4 am starts. 5 am line up. 6 am checkin to office. 10 am checkout. 2 pm line up again. 7 hr drives on rocky roads. Imagine a life where every strategy starts with Telia and ends with well Paazahar. What’s that you say ?
For most safari and wildlife tourists or enthusiasts the few days they spend in the jungle are a bliss. 4 am mornings are supposed to refresh you. The sight of dawn in the jungle just revs up your brain with a plethora of ideas. Sightings of the Tiger and Birds of prey literally send a thousand tingling sensations to your brain. Like a recent ad goes: ALIVE IS AWESOME. Indeed.
But 3 days later the journey ends. For amateur photography enthusiasts , this may extend to 5 days. Maybe 15 for a professional… But city life returns for most. Now imagine someone doing this day in and day out all his life.
One tends to forget the men behind the wheel. They are the guys who make your sighting happen.
Ashish Dhamankar is 1 such person at Tadoba. At 27 he says he already has been driving for around a decade. Day in and day out, Ashish lines up his jeep almost an hour and a half before each safari in front of the gate with the sole intention of being the first one to enter the Tiger Reserve. The next 3 hours or so are reserved for some exceptional driving skills on the rocky jungle road. Not only is Ashish alive to almost every distant call that may lead to the elusive Tiger, he is constantly on the phone with drivers on different routes in the reserve talking about movement and sighting. Tadoba , Maharashtra for the uninitiated is the hotbed of Tiger Sightings in India. It is rare to be in say 4 safaris and still miss a Tiger sighting. The forest is not as pretty as Kanha and the weather not as pleasant as Corbett, but boy what sightings. Ashish knows this and spends almost every bit of the 3 hr routine every single day, twice a day with the sole objective to reward his co passenger tourists with sightings. Telia, Paazhar, Tadoba gate, Overflow, Jaamanjora and a few other words are all that his jargon mostly comprises of. There is little time to stop for birding though. Tiger sighting is all about patience, and Ashish and his ilk seem to know just about how much to stop and where to get that prefect sighting.
Now 10 years in the jungle has to mean hundreds of sighting, and yet his excitement on getting a nice sighting still matches yours. There’s little to life beyond Safaris though. 4 am starts mean the day ends by 8 pm, except maybe on Tuesdays when the reserve is closed.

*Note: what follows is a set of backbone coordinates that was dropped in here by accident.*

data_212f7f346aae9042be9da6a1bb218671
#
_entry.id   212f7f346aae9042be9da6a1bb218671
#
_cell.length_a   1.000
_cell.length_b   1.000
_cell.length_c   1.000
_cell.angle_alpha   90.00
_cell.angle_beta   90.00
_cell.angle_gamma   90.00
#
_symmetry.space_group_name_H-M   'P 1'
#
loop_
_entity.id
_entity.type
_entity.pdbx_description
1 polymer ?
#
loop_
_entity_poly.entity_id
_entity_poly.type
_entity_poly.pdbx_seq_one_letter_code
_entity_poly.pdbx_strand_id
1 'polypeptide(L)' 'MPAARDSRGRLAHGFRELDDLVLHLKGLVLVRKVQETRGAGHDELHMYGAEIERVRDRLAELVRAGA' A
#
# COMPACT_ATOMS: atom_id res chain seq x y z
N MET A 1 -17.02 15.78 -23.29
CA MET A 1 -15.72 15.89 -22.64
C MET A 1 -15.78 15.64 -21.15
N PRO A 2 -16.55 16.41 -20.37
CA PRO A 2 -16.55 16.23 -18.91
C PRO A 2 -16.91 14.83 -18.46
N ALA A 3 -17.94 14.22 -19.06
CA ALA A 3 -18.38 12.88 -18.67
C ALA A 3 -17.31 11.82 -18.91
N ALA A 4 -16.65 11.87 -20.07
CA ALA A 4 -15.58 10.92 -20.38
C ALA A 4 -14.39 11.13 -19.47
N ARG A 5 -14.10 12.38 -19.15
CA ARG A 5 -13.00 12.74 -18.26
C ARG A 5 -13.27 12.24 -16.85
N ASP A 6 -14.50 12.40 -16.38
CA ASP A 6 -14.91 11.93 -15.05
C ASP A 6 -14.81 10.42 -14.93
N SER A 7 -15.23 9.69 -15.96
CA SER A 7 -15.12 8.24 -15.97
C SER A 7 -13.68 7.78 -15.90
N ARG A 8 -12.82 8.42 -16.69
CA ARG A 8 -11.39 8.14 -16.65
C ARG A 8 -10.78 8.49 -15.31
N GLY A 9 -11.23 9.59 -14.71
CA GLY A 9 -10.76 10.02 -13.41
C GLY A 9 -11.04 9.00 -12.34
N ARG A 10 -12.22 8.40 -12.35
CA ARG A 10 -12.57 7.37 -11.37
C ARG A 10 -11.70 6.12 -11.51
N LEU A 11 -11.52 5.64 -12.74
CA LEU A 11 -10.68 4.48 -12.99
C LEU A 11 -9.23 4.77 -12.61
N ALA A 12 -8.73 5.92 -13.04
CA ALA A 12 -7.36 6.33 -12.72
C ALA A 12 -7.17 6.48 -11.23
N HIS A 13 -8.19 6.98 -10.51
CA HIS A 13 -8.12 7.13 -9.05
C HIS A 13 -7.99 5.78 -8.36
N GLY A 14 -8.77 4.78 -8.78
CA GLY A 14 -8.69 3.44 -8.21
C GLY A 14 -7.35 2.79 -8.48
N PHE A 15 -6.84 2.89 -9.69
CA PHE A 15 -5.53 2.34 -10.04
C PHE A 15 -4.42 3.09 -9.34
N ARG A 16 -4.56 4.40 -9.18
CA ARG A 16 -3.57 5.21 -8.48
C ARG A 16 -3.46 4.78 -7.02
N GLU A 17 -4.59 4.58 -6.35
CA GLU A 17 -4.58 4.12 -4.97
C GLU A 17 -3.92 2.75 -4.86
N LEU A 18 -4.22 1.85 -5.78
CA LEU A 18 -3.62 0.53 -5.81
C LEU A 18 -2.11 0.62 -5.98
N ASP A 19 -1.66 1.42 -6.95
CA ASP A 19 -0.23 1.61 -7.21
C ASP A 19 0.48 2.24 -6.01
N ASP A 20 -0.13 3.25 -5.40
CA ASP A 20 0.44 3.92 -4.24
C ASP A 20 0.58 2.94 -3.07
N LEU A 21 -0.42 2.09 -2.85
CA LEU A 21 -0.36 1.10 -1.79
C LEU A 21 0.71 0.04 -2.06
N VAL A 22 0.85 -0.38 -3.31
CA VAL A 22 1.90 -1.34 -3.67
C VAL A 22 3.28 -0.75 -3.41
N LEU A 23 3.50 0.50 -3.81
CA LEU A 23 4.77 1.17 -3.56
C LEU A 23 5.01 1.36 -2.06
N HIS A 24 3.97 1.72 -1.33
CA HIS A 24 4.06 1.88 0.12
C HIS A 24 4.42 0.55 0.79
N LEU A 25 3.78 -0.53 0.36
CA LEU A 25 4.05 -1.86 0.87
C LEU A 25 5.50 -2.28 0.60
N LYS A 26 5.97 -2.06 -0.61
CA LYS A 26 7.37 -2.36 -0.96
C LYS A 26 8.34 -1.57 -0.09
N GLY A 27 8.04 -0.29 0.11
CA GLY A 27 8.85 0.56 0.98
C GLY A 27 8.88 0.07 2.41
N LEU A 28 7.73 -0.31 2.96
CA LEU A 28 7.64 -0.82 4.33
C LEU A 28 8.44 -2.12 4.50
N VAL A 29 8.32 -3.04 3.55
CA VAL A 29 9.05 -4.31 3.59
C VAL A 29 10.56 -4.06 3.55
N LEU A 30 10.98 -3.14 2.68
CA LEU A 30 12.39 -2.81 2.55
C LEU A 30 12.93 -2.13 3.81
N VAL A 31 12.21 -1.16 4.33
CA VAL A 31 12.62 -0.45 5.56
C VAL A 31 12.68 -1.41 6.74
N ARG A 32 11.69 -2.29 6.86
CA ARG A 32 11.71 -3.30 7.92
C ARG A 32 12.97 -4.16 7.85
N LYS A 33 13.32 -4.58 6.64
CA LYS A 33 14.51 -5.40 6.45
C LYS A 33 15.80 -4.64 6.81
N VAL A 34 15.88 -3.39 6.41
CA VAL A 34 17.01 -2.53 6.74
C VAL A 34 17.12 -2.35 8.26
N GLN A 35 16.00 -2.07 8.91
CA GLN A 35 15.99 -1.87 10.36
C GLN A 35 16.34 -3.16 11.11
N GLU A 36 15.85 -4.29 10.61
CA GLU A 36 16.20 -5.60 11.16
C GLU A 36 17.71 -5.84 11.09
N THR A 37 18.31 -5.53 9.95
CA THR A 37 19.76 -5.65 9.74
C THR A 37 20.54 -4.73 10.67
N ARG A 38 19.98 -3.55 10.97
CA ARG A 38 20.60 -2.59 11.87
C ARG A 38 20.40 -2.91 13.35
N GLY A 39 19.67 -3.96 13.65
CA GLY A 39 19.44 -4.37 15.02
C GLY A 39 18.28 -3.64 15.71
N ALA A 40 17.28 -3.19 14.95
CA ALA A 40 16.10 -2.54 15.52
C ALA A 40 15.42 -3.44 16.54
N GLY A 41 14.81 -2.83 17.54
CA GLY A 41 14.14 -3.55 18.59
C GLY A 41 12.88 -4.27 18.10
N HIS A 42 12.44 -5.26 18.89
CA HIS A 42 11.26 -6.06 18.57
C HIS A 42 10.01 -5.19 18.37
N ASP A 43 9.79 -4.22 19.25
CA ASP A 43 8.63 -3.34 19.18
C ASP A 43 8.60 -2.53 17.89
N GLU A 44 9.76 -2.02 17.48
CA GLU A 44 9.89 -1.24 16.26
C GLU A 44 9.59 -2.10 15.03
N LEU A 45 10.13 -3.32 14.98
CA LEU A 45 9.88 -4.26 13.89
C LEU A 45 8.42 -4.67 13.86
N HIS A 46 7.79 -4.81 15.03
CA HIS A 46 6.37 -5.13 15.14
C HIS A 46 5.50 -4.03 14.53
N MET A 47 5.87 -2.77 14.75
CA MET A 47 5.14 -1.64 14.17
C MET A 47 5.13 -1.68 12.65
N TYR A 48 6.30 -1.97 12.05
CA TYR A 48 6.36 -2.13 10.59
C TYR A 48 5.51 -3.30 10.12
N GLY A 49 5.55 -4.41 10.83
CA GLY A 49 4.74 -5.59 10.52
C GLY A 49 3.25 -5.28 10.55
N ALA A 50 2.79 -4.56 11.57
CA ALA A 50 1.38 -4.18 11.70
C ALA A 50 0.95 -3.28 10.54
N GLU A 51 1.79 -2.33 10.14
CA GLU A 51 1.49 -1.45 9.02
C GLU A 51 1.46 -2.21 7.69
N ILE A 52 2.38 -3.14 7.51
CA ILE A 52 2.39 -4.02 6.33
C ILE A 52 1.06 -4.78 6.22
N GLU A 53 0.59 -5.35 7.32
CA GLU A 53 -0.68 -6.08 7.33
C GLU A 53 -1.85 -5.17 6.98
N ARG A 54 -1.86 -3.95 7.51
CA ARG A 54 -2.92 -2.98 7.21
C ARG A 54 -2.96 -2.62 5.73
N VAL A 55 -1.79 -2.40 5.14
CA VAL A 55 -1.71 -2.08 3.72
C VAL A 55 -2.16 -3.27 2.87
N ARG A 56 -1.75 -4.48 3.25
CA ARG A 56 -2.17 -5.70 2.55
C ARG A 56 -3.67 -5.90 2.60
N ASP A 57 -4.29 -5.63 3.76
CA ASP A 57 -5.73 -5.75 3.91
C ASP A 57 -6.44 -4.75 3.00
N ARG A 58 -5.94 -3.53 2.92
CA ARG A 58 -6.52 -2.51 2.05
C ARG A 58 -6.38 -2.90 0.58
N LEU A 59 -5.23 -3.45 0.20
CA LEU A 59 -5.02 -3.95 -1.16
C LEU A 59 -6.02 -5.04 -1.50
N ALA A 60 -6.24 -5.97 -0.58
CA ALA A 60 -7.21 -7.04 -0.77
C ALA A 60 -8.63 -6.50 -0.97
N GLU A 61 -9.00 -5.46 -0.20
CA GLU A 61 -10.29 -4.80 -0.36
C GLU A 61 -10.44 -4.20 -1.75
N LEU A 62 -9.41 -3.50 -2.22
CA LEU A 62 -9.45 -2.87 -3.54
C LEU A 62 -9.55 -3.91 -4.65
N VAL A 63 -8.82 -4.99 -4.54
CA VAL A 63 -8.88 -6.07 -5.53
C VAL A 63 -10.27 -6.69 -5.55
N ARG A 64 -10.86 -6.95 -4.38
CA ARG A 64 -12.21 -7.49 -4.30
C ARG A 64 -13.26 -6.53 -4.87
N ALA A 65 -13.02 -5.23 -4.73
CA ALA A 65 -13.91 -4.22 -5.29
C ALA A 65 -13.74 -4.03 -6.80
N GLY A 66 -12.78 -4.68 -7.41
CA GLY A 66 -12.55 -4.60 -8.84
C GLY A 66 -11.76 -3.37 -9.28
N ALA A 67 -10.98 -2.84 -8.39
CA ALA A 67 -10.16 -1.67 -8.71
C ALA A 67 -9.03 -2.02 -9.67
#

Ashish is not alone. There are tons of drivers and jeep owners like him who do the same. It
is mandatory for a guide to accompany you on a trip and so there are quite a few of them too. And I think it is fantastic how places like Pench, Kanha, Tadoba and others are breeding full fledged self sustained economic models where locals either become guides, or drivers or are employed by the forest department. Not only do these people earn a decent living and one where sightings result in they being blessed and showered with goodwill, they also do not need to leave the charm and beauty of their native place to earn their living in the already overcrowded urban cities.
And then there is Ashish’s brother Atul. Atul, a local of the Chandrapur area is a homegrown naturalist. He live and breathes Tadoba. His knowledge of the jungle is extensive as so is his prediction of Tiger movements. In fact, it was his prediction of where the Tiger would come that gave us an exclusive 5 ft away breath taking view of not 1 but 2 tigresses. A photographer who actually conducts study tours around India and not just in Tadoba, Atul is a shining example of what an enterprising man can achieve no matter how small a town he comes from. Atul also helps in booking end to end safari tours in Tadoba.
It’s a jungle out there all right, but the life and times of the people serving the tourists are far from jungle like. An epitome of humility and courtesy, the services rendered by the small literally put together cottages that serve as resorts are on par with the best that 5 star hotels have to offer sans of course the glitz, plastic smiles and well groomed uniforms. These people are all heart.
A final word on the traffic rules. Unlike the mad driving that we see in cities, traffic laws in Jungle raj are actually very good. No backing up, no overspeeding, no undue overtaking, and reporting times both in and out are strict. A violation of any of these lead to serious repercussions- from termination of license to operate a vehicle to suspension of driver’s license to enter the jungle. These can be overturned only by months of rounds to the Mantralaya. Remember, this is their only means of earning bread. What this results in is that almost every guide and jeep driver follows rules to a T and there is little chance of over zealous tourists coercing or even bribing them for longer times or backing up for better sightings.
Early starts. Early lights off. Earnest workers. No bribing. No breaking of laws. Work opportunity for locals…. Jungle Raaj may not be be a bad thing after all now. Would it ?
Atul can be contacted on: 076 20 792206